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Discussion Starter · #1 ·
Lyft is once again following in Uber's footsteps, but trying to do it better. Despite the perception that Lyft is better to drivers, there are too few actual differences from a driver's perspective between Lyft and Uber.

Lyft hopes to convince drivers it is better than Uber with scheduled rides

Digital Trends - May 26, 2017 - By Lulu Chang


Why it matters to you

Scheduled rides will hopefully make getting to your destination a bit of an easier, more reliable experience.

If ever there were a time for Lyft to strike, this would be it. Between a maelstrom of bad PR around Uber's CEO and some questionable business practices as they relate to drivers, Lyft has something of a golden opportunity to rise above the din. And it looks like it is grabbing that opportunity with both hands. On Friday, the transportation company made life easier for its drivers, allowing passengers to schedule rides in advance that drivers can accept hours or even days beforehand, essentially helping them set a schedule.

"It gives the drivers to control their schedule and think about what they're going to do," Tali Rapaport, Lyft's VP of Product, told Business Insider. "We can now give certainty."

This is the first time that a major player in the transportation space has offered such a feature to its workforce. Sure, a flexible schedule has always been heralded as something of a benefit of being a driver, but this new feature also allows for some order and regularity.

That is not the only new thing Lyft is offering. There is also a brand new driver app and "power zones" that promise bonuses on each and every trip. These power zones, as the name implies, are areas that will boost drivers' earnings, because how many people really want to be driving around in Times Square in midday?

"…It helps us get drivers on the road when passengers really need them," Rapaport said. "It kind of gives drivers control over what they're making."

Ultimately, Rapaport noted, "There isn't going to be one silver bullet to make the experience better for drivers." Rather, Lyft is hoping that a confluence of features will help convince drivers to have a preference working for the company.

Of course, these updates are good for the rider, too. Thanks to the new scheduled pickups, you can have drivers book your ride up to seven days in advance. And the power zones ought to send more drivers to areas that you are most eager to leave (or in some cases, get to).

The entirety of the new feature suite is expected to roll out to Lyft drivers over the summer.
_____________________

Lyft just gave its drivers a major advantage over Uber
Business Insider - May 26, 2017 by Biz Carson

Uber and Lyft drivers are often at the whims of the app that dictates what rides are coming in. The idea was to give drivers the ultimate in work flexibility - sign on to work when you want, and then wait for the ride requests to pour in.

But on Friday, Lyft introduced a new way for drivers to book rides in a change to how the nascent industry has worked.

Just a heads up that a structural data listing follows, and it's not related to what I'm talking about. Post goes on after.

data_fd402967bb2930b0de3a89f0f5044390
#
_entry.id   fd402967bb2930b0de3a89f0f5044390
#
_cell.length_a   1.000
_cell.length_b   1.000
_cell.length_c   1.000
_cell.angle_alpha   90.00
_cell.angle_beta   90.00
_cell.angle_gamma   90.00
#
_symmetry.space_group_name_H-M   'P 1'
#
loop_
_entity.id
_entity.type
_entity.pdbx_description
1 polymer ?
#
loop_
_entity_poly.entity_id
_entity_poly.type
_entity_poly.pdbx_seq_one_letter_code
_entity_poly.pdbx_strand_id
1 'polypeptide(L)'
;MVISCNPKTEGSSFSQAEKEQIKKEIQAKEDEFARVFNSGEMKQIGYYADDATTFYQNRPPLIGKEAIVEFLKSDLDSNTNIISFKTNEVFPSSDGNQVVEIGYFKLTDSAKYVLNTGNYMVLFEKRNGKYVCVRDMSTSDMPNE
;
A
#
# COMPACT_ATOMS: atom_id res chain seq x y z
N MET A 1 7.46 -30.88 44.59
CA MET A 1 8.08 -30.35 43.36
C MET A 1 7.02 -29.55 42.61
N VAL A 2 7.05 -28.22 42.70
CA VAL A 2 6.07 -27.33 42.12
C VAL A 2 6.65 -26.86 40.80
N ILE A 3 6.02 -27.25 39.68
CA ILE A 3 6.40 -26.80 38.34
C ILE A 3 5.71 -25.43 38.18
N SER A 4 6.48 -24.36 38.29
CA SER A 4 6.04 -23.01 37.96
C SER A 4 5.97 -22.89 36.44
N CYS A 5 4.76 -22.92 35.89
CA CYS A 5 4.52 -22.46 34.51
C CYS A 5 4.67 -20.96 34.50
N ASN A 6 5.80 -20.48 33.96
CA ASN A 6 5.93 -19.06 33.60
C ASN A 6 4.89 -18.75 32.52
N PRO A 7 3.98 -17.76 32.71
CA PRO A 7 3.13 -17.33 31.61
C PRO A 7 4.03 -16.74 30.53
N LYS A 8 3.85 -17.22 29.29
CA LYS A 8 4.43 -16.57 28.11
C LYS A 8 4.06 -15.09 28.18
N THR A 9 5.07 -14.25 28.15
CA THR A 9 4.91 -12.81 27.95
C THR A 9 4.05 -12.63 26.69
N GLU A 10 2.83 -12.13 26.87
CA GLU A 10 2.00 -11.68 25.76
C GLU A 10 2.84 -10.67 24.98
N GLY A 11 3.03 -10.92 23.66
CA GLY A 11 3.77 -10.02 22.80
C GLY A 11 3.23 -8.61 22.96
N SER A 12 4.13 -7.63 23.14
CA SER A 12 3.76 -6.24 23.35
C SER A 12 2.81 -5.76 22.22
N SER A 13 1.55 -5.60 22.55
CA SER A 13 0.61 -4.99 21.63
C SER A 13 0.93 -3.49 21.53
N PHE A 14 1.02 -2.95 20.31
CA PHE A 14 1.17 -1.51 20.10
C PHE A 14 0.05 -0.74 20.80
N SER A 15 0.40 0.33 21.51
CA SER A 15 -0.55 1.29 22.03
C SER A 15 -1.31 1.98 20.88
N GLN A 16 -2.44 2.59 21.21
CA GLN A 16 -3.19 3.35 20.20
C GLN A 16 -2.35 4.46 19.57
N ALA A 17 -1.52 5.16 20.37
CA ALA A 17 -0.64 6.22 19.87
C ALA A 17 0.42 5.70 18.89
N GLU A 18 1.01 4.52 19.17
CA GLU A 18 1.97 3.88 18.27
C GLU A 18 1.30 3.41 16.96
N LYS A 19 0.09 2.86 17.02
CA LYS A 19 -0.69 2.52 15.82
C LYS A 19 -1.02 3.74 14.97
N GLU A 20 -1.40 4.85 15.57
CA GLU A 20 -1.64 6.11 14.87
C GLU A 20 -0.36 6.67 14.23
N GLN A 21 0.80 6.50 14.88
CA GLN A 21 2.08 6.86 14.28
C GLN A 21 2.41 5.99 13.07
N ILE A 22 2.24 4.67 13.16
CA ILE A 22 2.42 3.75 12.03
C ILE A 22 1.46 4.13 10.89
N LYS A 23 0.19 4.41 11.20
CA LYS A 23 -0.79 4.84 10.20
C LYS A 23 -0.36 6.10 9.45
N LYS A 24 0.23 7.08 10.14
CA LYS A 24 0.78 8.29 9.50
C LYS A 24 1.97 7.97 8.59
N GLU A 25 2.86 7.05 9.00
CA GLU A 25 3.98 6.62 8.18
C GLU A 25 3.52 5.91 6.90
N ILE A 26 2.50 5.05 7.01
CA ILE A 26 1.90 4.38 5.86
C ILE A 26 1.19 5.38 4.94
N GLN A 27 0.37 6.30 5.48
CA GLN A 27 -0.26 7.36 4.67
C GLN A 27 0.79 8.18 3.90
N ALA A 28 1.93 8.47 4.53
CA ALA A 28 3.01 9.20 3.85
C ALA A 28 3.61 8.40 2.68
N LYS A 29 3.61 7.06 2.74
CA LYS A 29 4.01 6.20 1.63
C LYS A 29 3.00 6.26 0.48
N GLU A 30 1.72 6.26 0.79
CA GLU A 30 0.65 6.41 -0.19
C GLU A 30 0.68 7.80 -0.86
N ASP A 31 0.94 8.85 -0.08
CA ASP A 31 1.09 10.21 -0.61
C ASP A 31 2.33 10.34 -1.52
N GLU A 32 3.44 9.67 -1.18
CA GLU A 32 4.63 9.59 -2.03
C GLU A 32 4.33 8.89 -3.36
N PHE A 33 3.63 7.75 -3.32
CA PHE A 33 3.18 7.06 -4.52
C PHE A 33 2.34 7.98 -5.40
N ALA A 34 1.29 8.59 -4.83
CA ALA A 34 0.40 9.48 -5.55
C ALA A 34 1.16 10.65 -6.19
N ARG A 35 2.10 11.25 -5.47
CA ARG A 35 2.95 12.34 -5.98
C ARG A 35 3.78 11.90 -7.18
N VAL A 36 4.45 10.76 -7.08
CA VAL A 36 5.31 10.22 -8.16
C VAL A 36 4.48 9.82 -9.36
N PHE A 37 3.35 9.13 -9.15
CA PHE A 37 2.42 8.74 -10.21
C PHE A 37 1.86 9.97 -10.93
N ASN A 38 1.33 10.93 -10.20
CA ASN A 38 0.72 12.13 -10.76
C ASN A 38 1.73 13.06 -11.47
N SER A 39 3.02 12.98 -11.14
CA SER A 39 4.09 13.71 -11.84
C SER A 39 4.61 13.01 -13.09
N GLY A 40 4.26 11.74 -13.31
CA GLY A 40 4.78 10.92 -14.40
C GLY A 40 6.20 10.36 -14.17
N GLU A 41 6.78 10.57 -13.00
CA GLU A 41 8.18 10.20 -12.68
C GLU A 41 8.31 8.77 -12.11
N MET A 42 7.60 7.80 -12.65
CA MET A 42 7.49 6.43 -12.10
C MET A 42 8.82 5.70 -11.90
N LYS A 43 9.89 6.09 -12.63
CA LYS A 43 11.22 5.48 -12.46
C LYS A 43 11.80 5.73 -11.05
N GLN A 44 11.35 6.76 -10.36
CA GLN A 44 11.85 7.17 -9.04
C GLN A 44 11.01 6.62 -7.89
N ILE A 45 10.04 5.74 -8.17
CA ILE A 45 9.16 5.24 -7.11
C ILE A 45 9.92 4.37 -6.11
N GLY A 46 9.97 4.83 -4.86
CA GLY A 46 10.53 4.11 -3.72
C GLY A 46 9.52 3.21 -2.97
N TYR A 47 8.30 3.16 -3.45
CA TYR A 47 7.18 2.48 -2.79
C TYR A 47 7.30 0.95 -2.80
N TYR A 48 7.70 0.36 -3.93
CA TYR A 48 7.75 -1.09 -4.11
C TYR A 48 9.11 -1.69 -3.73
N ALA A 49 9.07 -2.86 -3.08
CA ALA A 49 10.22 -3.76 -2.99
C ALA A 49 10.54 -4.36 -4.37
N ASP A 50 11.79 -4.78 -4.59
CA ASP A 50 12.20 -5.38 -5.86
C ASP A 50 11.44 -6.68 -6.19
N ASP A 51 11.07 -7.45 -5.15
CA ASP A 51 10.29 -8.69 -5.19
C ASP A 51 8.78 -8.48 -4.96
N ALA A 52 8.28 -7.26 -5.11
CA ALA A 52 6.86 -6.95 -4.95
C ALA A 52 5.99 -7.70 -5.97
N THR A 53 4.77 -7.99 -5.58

Now when riders schedule rides in advance, drivers can choose to accept them days or hours beforehand, with full knowledge of where the passenger is going and how long it may take them.

"It gives the drivers control over their schedule and think about what they're going to do," said Tali Rapaport, Lyft's vice president of product. "We can now give certainty."

While flexibility has long been the battle cry in attracting drivers to join platforms like Uber and Lyft, locking drivers into rides in advance doesn't impinge on their freedom, Rapaport says. Instead, it gives them more of an advantage in choosing prebooked rides that work with their schedules.

The launch of scheduled rides for drivers is one of a series of changes for drivers the company is rolling out on Friday. Others are a new driver app and "power zones" that give drivers bonuses.

"Taking a step back, there isn't going to be one silver bullet to make the experience better for the driver," Rapaport said.



Instead, the combination of features and small iterations are part of Lyft's plan to win over drivers and maintain its title of driver's preferred choice.

The war over drivers
In the ride-hailing battle between Lyft and Uber, Lyft is generally perceived as the more driver-friendly company. But Lyft had trailed Uber in one important area: offering drivers a dedicated app to help them get their jobs done.

"It was overdue a little bit," said Christian Perea, a ride-sharing expert who writes for The Rideshare Guy. "Lyft was trying to run two of the same things out of one app."

Lyft had held off on developing its driver app because it was easier to maintain one code base instead of splitting it, Rapaport said. Now that Lyft has grown and built out its driver team, the company decided to invest in the standalone app. The move benefits both passengers and drivers - the apps will take up less space on a phone because the features won't be sandwiched together.

"One of the things we want to continue to make better is the actual experience of driving," Rapaport said.